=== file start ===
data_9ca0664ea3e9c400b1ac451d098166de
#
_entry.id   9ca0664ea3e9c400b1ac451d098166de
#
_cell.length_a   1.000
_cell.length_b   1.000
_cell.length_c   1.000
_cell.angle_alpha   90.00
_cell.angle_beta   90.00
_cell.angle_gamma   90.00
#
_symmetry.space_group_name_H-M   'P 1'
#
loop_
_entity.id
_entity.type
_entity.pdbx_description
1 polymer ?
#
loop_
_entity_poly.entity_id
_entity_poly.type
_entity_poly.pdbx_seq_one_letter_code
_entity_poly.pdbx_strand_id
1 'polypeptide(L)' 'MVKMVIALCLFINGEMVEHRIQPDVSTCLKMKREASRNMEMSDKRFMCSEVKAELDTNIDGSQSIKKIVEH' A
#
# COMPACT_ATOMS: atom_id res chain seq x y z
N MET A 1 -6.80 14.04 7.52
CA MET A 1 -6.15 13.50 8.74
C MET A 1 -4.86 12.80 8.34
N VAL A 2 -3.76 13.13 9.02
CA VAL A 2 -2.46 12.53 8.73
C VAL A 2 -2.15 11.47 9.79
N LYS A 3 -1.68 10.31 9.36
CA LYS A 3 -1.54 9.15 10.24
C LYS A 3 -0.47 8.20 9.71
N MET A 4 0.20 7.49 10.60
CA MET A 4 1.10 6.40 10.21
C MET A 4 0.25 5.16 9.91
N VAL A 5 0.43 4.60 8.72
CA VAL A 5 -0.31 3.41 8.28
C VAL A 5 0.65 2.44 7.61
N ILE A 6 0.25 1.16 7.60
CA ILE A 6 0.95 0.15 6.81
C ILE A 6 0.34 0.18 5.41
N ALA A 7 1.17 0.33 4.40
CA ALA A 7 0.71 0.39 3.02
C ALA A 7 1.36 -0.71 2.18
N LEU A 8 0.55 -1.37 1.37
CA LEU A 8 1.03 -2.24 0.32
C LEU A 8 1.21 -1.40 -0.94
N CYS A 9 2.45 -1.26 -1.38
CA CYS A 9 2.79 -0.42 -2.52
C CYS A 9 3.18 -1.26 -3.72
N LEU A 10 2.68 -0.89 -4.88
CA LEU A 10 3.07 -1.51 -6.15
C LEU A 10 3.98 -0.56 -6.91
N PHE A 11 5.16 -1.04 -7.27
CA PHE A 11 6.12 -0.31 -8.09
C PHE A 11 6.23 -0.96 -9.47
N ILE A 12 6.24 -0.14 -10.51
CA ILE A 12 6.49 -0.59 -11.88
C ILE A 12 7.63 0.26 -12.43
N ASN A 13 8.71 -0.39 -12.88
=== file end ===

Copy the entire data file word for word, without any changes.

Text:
data_9ca0664ea3e9c400b1ac451d098166de
#
_entry.id   9ca0664ea3e9c400b1ac451d098166de
#
_cell.length_a   1.000
_cell.length_b   1.000
_cell.length_c   1.000
_cell.angle_alpha   90.00
_cell.angle_beta   90.00
_cell.angle_gamma   90.00
#
_symmetry.space_group_name_H-M   'P 1'
#
loop_
_entity.id
_entity.type
_entity.pdbx_description
1 polymer ?
#
loop_
_entity_poly.entity_id
_entity_poly.type
_entity_poly.pdbx_seq_one_letter_code
_entity_poly.pdbx_strand_id
1 'polypeptide(L)' 'MVKMVIALCLFINGEMVEHRIQPDVSTCLKMKREASRNMEMSDKRFMCSEVKAELDTNIDGSQSIKKIVEH' A
#
# COMPACT_ATOMS: atom_id res chain seq x y z
N MET A 1 -6.80 14.04 7.52
CA MET A 1 -6.15 13.50 8.74
C MET A 1 -4.86 12.80 8.34
N VAL A 2 -3.76 13.13 9.02
CA VAL A 2 -2.46 12.53 8.73
C VAL A 2 -2.15 11.47 9.79
N LYS A 3 -1.68 10.31 9.36
CA LYS A 3 -1.54 9.15 10.24
C LYS A 3 -0.47 8.20 9.71
N MET A 4 0.20 7.49 10.60
CA MET A 4 1.10 6.40 10.21
C MET A 4 0.25 5.16 9.91
N VAL A 5 0.43 4.60 8.72
CA VAL A 5 -0.31 3.41 8.28
C VAL A 5 0.65 2.44 7.61
N ILE A 6 0.25 1.16 7.60
CA ILE A 6 0.95 0.15 6.81
C ILE A 6 0.34 0.18 5.41
N ALA A 7 1.17 0.33 4.40
CA ALA A 7 0.71 0.39 3.02
C ALA A 7 1.36 -0.71 2.18
N LEU A 8 0.55 -1.37 1.37
CA LEU A 8 1.03 -2.24 0.32
C LEU A 8 1.21 -1.40 -0.94
N CYS A 9 2.45 -1.26 -1.38
CA CYS A 9 2.79 -0.42 -2.52
C CYS A 9 3.18 -1.26 -3.72
N LEU A 10 2.68 -0.89 -4.88
CA LEU A 10 3.07 -1.51 -6.15
C LEU A 10 3.98 -0.56 -6.91
N PHE A 11 5.16 -1.04 -7.27
CA PHE A 11 6.12 -0.31 -8.09
C PHE A 11 6.23 -0.96 -9.47
N ILE A 12 6.24 -0.14 -10.51
CA ILE A 12 6.49 -0.59 -11.88
C ILE A 12 7.63 0.26 -12.43
N ASN A 13 8.71 -0.39 -12.88